For our For the business your lordship wrote of in your carriage of the affairs in those times. other letters, I am sorry I can do you no service,

histories (or rather lives of men) borrow as much having engaged myself to Sir William Becher from the affections and phantasies of the writers, before my going to Spain, so that I cannot free as from the truth itself, and are for the most of myself

, unless there were means to give him them built together upon unwritten relations and satisfaction. But I will ever continue

traditions. But letters written è re nata, and bearYour lordship's assured friend and servant,

ing a synchronism or equality of time cum rebus G. BUCKINGHAM.

gestis, have no other fault, than that which was Ilinchenbrook, Oct. 27th, 1623.

imputed unto Virgil, nihil peccat nisi, quod nihil peccet, they speak the truth too plainly, and cast too glaring a light for that age, wherein they

were, or are written. Excellent Lord,

Your lordship doth most worthily, therefore, in I send Mr. Parker to have ready, according to preserving those two pieces, amongst the rest of the speech I had with your grace, my two suits ! those matchless monuments you shall leave be



to come.

hind you; considering that, as one age hath not Your lordship may therefore inform yourself if one bred your experience, so is it not fit it should be Sidley, of Kent, hath not already founded in Os. confined to one age, and not imparted to the times ford a lecture of this nature and condition. But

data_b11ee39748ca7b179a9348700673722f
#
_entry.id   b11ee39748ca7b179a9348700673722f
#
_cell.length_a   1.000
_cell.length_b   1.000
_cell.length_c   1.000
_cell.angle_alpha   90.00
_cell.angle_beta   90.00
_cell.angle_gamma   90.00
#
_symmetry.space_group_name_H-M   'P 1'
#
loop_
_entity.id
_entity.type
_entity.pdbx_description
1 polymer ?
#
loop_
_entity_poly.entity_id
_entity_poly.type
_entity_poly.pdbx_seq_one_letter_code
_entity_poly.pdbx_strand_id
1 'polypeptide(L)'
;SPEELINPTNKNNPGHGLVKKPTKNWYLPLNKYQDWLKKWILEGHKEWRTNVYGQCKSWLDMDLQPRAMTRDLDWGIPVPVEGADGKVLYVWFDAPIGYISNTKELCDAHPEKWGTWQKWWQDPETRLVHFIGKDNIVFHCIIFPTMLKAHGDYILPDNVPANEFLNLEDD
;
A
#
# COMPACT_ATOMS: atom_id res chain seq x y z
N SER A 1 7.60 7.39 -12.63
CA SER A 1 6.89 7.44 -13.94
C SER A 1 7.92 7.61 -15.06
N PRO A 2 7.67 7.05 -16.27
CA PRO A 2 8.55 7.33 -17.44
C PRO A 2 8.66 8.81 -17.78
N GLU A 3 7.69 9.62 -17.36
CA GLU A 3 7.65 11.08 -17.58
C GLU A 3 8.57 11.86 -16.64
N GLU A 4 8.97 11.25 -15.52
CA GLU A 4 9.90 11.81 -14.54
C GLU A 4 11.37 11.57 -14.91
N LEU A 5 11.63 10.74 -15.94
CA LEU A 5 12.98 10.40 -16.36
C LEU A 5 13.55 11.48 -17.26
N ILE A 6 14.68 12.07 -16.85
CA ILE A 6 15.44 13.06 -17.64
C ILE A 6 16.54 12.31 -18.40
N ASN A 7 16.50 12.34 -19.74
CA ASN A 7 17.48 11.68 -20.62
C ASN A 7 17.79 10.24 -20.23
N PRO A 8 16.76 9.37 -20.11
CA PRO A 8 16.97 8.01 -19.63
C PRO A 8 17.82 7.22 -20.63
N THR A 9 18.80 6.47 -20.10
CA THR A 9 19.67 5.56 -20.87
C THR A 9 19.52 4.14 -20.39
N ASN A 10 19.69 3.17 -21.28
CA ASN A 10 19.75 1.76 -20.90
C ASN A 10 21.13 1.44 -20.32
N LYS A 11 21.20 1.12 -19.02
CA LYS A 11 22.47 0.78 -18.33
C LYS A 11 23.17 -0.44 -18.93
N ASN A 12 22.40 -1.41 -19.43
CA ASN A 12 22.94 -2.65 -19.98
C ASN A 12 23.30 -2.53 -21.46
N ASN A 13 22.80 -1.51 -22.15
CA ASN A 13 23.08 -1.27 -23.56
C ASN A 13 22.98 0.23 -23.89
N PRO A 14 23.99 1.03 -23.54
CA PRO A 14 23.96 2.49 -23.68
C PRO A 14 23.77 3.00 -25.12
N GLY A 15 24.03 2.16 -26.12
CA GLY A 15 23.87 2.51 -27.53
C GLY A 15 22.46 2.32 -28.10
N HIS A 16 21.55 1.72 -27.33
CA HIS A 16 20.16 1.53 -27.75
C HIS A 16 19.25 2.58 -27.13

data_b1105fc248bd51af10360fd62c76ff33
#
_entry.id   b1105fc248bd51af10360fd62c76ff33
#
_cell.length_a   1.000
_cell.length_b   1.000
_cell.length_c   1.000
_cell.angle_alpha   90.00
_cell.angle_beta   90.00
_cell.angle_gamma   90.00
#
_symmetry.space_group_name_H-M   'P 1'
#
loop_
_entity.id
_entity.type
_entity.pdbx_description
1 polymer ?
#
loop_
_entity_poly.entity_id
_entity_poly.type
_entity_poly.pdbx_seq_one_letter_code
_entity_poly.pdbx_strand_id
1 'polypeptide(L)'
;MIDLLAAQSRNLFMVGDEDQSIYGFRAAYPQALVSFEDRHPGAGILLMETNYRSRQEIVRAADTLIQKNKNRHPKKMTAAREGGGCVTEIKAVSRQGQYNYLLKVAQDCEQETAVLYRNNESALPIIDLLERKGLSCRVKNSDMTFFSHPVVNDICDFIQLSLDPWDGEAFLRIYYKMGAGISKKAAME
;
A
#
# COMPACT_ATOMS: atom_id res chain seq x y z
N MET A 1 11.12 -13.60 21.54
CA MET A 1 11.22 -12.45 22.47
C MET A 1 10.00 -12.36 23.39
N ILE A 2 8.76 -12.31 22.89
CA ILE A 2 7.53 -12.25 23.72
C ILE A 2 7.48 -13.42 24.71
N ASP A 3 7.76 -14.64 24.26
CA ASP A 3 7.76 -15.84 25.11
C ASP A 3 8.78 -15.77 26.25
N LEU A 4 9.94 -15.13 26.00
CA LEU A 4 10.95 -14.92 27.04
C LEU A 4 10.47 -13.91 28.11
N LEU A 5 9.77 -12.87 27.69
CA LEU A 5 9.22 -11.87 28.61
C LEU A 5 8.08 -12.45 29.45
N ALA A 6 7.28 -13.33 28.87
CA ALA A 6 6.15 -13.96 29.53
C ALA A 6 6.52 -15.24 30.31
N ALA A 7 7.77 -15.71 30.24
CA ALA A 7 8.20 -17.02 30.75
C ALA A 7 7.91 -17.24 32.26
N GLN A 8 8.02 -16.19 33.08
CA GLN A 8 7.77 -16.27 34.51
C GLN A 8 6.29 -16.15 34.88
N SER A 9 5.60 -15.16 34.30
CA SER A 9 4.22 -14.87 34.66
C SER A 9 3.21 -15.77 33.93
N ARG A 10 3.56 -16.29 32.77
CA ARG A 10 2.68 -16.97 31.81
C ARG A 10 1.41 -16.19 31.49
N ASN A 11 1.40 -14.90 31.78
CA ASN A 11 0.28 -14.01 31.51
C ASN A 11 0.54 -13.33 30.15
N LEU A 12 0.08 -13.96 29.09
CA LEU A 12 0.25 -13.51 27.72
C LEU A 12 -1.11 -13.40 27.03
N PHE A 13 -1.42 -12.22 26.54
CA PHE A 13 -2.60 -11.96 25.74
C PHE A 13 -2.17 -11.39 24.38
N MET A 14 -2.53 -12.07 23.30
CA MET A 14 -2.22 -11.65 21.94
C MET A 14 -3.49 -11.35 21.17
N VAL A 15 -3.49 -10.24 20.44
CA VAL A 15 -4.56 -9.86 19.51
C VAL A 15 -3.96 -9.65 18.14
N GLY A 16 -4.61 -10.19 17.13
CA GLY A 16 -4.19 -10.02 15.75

For my part therein, I do embrace the if Oxford in this kind be an Argus, I am sure honour with all thankfulness, and the trust im- poor Cambridge is a right Polyphemus, it hath posed upon me, with all religion and devotion. but one eye, and that not so steadily or artificialFor those two lectures in natural philosophy, ly placed, but bonum est facile sui diffusivum ; and the sciences woven and involved with the your lordship being so full of goodness, will same; it is a great and a noble foundation, both quickly find an object to pour it on. That which for the use and the salary, and a foot that will made me say thus much I will say in verse, that teach the age to come, to guess in part at the your lordship may remember it the better, greatness of that herculean mind which give them